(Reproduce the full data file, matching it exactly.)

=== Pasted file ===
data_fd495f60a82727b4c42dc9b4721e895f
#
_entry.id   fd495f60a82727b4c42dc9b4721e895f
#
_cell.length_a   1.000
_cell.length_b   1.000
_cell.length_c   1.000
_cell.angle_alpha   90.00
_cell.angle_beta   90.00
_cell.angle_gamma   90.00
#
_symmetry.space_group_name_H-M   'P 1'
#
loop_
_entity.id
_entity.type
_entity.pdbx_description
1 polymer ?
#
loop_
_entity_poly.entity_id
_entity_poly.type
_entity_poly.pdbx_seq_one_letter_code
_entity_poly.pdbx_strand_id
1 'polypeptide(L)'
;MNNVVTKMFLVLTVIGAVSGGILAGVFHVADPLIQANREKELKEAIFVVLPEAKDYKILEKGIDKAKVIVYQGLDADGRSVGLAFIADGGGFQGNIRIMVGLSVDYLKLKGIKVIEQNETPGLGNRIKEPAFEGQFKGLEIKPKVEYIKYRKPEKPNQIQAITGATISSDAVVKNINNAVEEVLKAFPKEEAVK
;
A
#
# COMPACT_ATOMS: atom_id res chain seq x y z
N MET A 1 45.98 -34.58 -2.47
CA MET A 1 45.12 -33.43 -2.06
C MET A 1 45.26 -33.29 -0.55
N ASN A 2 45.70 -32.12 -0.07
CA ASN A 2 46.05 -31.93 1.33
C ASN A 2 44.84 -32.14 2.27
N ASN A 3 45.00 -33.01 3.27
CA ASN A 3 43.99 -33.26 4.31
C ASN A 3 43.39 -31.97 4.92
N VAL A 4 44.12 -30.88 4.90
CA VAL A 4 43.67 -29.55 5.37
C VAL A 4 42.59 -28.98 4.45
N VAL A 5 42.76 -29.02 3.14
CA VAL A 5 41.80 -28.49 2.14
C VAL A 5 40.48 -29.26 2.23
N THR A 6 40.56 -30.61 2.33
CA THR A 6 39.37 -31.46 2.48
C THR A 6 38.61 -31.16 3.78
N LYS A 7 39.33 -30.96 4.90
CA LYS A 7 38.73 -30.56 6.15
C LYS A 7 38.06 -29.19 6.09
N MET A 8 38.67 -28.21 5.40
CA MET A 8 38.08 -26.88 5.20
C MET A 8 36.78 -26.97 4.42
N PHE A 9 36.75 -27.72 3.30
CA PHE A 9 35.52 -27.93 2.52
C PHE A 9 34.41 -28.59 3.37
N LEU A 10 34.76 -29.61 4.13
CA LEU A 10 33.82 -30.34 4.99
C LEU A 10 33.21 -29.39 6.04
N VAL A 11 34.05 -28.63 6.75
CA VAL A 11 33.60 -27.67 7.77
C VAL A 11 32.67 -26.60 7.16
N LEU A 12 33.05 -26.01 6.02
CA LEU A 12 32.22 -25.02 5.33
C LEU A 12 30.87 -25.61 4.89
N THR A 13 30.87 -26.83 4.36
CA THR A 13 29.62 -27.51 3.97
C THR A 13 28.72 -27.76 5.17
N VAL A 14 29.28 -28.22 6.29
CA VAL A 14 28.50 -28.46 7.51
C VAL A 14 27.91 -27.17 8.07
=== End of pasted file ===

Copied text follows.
data_fd495f60a82727b4c42dc9b4721e895f
#
_entry.id   fd495f60a82727b4c42dc9b4721e895f
#
_cell.length_a   1.000
_cell.length_b   1.000
_cell.length_c   1.000
_cell.angle_alpha   90.00
_cell.angle_beta   90.00
_cell.angle_gamma   90.00
#
_symmetry.space_group_name_H-M   'P 1'
#
loop_
_entity.id
_entity.type
_entity.pdbx_description
1 polymer ?
#
loop_
_entity_poly.entity_id
_entity_poly.type
_entity_poly.pdbx_seq_one_letter_code
_entity_poly.pdbx_strand_id
1 'polypeptide(L)'
;MNNVVTKMFLVLTVIGAVSGGILAGVFHVADPLIQANREKELKEAIFVVLPEAKDYKILEKGIDKAKVIVYQGLDADGRSVGLAFIADGGGFQGNIRIMVGLSVDYLKLKGIKVIEQNETPGLGNRIKEPAFEGQFKGLEIKPKVEYIKYRKPEKPNQIQAITGATISSDAVVKNINNAVEEVLKAFPKEEAVK
;
A
#
# COMPACT_ATOMS: atom_id res chain seq x y z
N MET A 1 45.98 -34.58 -2.47
CA MET A 1 45.12 -33.43 -2.06
C MET A 1 45.26 -33.29 -0.55
N ASN A 2 45.70 -32.12 -0.07
CA ASN A 2 46.05 -31.93 1.33
C ASN A 2 44.84 -32.14 2.27
N ASN A 3 45.00 -33.01 3.27
CA ASN A 3 43.99 -33.26 4.31
C ASN A 3 43.39 -31.97 4.92
N VAL A 4 44.12 -30.88 4.90
CA VAL A 4 43.67 -29.55 5.37
C VAL A 4 42.59 -28.98 4.45
N VAL A 5 42.76 -29.02 3.14
CA VAL A 5 41.80 -28.49 2.14
C VAL A 5 40.48 -29.26 2.23
N THR A 6 40.56 -30.61 2.33
CA THR A 6 39.37 -31.46 2.48
C THR A 6 38.61 -31.16 3.78
N LYS A 7 39.33 -30.96 4.90
CA LYS A 7 38.73 -30.56 6.15
C LYS A 7 38.06 -29.19 6.09
N MET A 8 38.67 -28.21 5.40
CA MET A 8 38.08 -26.88 5.20
C MET A 8 36.78 -26.97 4.42
N PHE A 9 36.75 -27.72 3.30
CA PHE A 9 35.52 -27.93 2.52
C PHE A 9 34.41 -28.59 3.37
N LEU A 10 34.76 -29.61 4.13
CA LEU A 10 33.82 -30.34 4.99
C LEU A 10 33.21 -29.39 6.04
N VAL A 11 34.05 -28.63 6.75
CA VAL A 11 33.60 -27.67 7.77
C VAL A 11 32.67 -26.60 7.16
N LEU A 12 33.05 -26.01 6.02
CA LEU A 12 32.22 -25.02 5.33
C LEU A 12 30.87 -25.61 4.89
N THR A 13 30.87 -26.83 4.36
CA THR A 13 29.62 -27.51 3.97
C THR A 13 28.72 -27.76 5.17
N VAL A 14 29.28 -28.22 6.29
CA VAL A 14 28.50 -28.46 7.51
C VAL A 14 27.91 -27.17 8.07